Effect of ripening time on the sensory characteristics of dry-cured loins (n = 34)

The biochemical changes such as proteolysis and lipolysis that occur during ripening process are of great importance to the final sensory quality of dry-cured meat products (Hernandez et al., 1999). In which, the proteolysis and lipolysis produce a large number of volatile flavor compounds which subsequently contribute to typical flavor characteristics of the products (Ruiz et al., 2002). Therefore, the differences in flavor scores could be partially due to the differences in the biochemical changes between the ripening periods. On the other hand, it was suggested that rancid odor and flavor caused by the lipid oxidation could be the main factors resulting in a lower overall acceptability score of dry-cured loins (Hoz et al., 2007). However, the levels of TBARS in loins in our study were several times lower compared with those reported for other dry-cured loin types in literature (Hoz et al., 2007).

In conclusion, based on the results obtained in the present study, it can be concluded that the ripening time had a great impact on quality characteristics of dry-cured loin. Although, the ripening period of 30 days possessed lower pH value, TBARS, TVBN levels and weight loss, and higher UFAs levels compared with those of other remaining ripening periods (60 and 90 days) but had relatively high moisture content, which may results in a low shelf-life stability. Whereas, the extended ripening time up to 90 days resulted in increases in pH value, weight loss, TBARS and TVBN levels which may cause a reduction in final quality and economic benefit of the product. Considering all proximate composition, technological quality traits, lipid oxidation level and sensory characteristics examined in the present study, therefore, it is suggested that the ripening duration between 30 and 60 days could be more appropriate for producing dry-cured loin product with higher quality and economic benefits.

ACKNOWLEDGMENTS

This work was supported by “Cooperative Research Program for Agriculture Science & Technology Development (Project No. PJ00984805)” Rural Development Administration, Republic of Korea.

References

Alino M, Grau R, Toldra F, Blesa E, Pagan MJ, Barat JM. 2010;Physicochemical properties and microbiology of dry-cured loins obtained by partial sodium replacement with potassium, calcium and magnesium. Meat Sci 85:580–588.
Andres AI, Cava R, Ventanas J, Muriel E, Ruiz J. 2004;Lipid oxidative changes throughout the ripening of dry-cured Iberian hams with different salt contents and processing conditions. Food Chem 84:375–381.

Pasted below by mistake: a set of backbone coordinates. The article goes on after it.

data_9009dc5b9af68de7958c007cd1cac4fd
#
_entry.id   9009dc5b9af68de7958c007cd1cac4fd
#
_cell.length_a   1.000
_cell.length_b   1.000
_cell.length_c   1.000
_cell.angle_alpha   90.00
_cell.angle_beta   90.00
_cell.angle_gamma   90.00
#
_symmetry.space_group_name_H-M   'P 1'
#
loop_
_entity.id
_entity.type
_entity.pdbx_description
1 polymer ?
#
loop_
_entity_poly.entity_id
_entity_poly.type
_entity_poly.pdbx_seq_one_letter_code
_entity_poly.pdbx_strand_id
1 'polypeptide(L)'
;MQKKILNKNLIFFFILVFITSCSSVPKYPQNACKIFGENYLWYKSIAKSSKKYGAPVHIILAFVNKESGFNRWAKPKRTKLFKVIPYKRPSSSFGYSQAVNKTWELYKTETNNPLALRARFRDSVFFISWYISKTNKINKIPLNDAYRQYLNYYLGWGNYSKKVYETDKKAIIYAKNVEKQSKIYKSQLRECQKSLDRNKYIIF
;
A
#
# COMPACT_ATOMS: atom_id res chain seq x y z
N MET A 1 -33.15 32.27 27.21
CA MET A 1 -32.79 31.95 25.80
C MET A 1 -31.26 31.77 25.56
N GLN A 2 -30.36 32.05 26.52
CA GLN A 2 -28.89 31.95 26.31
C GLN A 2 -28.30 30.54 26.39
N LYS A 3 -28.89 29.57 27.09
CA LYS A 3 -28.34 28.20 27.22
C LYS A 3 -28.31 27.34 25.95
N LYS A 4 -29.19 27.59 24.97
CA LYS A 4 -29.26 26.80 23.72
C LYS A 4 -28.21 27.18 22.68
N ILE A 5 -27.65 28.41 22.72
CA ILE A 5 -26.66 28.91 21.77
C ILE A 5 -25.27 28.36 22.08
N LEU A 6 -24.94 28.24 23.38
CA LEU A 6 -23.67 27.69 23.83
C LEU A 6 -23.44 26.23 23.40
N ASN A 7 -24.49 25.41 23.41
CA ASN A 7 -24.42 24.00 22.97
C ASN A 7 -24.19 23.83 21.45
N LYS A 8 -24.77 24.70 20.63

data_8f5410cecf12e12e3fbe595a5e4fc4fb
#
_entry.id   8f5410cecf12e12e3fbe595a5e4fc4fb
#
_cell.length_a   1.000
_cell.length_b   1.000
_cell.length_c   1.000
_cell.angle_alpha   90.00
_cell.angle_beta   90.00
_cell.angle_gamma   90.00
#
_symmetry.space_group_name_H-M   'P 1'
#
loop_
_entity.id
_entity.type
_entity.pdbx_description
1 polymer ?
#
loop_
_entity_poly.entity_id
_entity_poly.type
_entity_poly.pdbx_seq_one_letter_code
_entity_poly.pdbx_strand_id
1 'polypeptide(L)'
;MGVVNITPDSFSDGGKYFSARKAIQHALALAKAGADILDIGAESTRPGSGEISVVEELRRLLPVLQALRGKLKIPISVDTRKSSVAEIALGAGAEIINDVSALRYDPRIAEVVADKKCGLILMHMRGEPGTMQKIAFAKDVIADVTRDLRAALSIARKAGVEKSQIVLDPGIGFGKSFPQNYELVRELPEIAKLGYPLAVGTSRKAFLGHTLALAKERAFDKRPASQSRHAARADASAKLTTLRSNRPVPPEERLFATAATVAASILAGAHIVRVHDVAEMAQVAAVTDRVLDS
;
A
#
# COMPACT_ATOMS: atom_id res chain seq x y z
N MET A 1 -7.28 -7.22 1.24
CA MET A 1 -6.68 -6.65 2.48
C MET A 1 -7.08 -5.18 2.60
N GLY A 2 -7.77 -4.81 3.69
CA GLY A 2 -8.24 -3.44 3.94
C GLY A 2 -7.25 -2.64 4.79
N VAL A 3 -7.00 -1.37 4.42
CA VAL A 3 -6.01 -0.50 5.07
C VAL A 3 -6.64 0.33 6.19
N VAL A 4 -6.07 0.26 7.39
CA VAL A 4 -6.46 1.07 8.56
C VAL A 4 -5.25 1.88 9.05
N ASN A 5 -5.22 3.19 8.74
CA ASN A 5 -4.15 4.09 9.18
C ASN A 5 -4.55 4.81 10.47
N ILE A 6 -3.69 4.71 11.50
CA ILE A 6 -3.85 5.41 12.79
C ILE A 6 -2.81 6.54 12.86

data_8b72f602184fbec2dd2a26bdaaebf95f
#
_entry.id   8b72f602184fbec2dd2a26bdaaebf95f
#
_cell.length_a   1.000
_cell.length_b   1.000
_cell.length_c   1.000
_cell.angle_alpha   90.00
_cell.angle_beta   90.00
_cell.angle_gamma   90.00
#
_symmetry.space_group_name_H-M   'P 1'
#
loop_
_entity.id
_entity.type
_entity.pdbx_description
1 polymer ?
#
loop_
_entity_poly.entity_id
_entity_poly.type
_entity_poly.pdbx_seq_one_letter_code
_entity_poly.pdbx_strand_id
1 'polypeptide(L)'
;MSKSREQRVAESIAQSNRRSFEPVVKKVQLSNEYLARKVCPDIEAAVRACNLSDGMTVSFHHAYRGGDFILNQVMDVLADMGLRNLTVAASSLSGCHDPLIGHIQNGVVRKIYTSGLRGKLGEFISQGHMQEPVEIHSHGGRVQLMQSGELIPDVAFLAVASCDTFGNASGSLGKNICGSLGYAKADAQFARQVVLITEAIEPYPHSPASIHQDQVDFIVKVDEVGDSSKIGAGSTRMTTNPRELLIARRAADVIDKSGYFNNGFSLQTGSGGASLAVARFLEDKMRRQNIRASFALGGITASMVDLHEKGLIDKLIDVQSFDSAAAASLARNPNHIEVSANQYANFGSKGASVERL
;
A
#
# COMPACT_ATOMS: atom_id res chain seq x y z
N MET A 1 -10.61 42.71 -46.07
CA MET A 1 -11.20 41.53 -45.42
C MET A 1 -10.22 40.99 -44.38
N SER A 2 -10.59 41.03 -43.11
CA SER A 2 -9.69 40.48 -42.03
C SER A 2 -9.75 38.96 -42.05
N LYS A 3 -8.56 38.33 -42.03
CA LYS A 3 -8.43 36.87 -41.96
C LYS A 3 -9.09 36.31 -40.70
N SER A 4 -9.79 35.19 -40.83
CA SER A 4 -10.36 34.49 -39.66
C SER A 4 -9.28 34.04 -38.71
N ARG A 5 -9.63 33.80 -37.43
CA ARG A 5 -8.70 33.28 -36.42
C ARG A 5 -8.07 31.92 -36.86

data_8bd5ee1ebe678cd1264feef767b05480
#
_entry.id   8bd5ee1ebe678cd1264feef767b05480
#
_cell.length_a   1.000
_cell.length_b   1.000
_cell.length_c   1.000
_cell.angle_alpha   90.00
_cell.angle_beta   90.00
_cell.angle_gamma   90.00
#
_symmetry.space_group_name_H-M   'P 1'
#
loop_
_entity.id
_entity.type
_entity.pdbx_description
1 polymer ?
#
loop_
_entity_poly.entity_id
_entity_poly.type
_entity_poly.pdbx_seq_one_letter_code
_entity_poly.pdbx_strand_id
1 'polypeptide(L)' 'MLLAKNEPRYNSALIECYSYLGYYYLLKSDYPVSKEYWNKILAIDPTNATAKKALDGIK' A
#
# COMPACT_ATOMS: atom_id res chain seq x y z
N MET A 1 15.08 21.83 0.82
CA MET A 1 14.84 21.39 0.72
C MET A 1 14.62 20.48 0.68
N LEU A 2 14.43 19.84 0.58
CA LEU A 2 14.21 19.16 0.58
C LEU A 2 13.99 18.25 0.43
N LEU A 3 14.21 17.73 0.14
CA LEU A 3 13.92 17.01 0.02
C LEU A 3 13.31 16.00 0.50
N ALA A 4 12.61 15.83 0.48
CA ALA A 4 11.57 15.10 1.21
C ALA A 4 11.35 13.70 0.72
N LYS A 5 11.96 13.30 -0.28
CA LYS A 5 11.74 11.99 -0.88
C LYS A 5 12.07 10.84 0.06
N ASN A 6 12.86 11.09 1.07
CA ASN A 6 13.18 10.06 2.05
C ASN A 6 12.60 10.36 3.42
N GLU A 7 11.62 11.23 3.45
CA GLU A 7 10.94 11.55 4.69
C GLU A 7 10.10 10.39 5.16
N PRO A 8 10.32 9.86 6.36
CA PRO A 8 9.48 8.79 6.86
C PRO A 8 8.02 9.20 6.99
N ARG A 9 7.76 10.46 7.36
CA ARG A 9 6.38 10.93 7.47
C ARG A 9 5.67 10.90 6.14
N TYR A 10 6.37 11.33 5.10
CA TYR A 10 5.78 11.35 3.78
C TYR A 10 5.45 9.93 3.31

Andres AI, Ventanas S, Ventanas J, Cava R, Ruiz J. 2005;Physicochemical changes throughout the ripening of dry cured hams with different salt content and processing conditions. Eur Food Res Technol 221:30–35.
AOAC. 2000. Official Methods of Analysis of the AOAC 986.15. p. 1–8. Multi-element Method 17th edth ed. Arlington, VA, USA:
Cai J, Chen Q, Wan X, Zhao J. 2011;Determination of total volatile basic nitrogen (TVB-N) content and Warner–Bratzler shear force (WBSF) in pork using Fourier transform near infrared (FT-NIR) spectroscopy. Food Chem 126:1354–1360.
Cava R, Ruiz J, Ventanas J, Antequera T. 1999;Oxidative and lipolytic changes during ripening of Iberian hams as affected by feeding regime: extensive feeding and alpha-tocopheryl acetate supplementation. Meat Sci 52:165–172.
Chiavaro E, Rinaldi M, Vittadini E, Barbanti D. 2009;Cooking of pork Longissimus dorsi at different temperature and relative humidity values: Effects on selected physico-chemical properties. J Food Eng 93:158–165.
Cilla I, Martınez L, Beltran JA, Roncales P. 2005;Factors affecting acceptability of dry-cured ham throughout extended maturation under “bodega” conditions. Meat Sci 69:789–795.
FAO. 2013. Meat and Meat products Food and Agriculture Organization; http://www.fao.org/ag/againfo/themes/en/meat/home.html. Accessed March 1, 2013.
Flores J, Toldra F. 1993. Curing: processes and applications. Encyclopaedia of Food Science, Food Technology and Nutrition In : Macrae R, Robinson R, Saadle M, Fullerlove G, eds. Academic Press. London, England: p. 1277–1282.
Folch J, Lees M, Sloane-Stanley GH. 1957;A simple method for the isolation and purification of total lipides from animal tissue. J Biol Chem 26:497–507.
Hernandez P, Navarro JL, Toldra F. 1999;Lipolytic and oxidative changes in two Spanish pork loin products: dry-cured loin and pickled-cured loin. Meat Sci 51:123–128.
Honikel KO. 2008;The use and control of nitrate and nitrite for the processing of meat products. Meat Sci 78:68–76.
Hoz L, Cambero I, Santos C, Herranz B, Ordonez JA. 2007;Fatty acids and sensory characteristics of Spanish dry-cured loin enriched in acid α-linolenic and α-tocopherol. Food Chem 101:1701–1706.
Hunt MC. 1980. Meat color measurements. In : Proceedings of 33rd Annual Reciprocal Meat Conference; June 22–25th, 1980; Chicago, IL, USA.
Jonsall A, Johanssona L, Lundstrom K, Andersson KH, Nilsen AN, Risvika E. 2002;Effects of genotype and rearing system on sensory characteristics and preference for pork (M. Longissimus dorsi). Food Qual Prefer 13:73–80.
Jurado A, Garcıa C, Timon ML, Carrapiso AI. 2007;Effect of ripening time and rearing system on amino acid-related flavour compounds of Iberian ham. Meat Sci 75:585–594.
Kim DH, Seong PN, Cho SH, Kim JH, Lee JM, Job C, Lim DG. 2009;Fatty acid composition and meat quality traits of organically reared Korean native black pigs. Livest Sci 120:96–102.
Lorenzo JM, Garcıa-Fontan MC, Franco I, Carballo J. 2008;Biochemical characteristics of dry-cured lacon (a Spanish traditional meat product) throughout the manufacture, and sensorial properties of the final product. Effect of some additives. Food Control 19:1148–1158.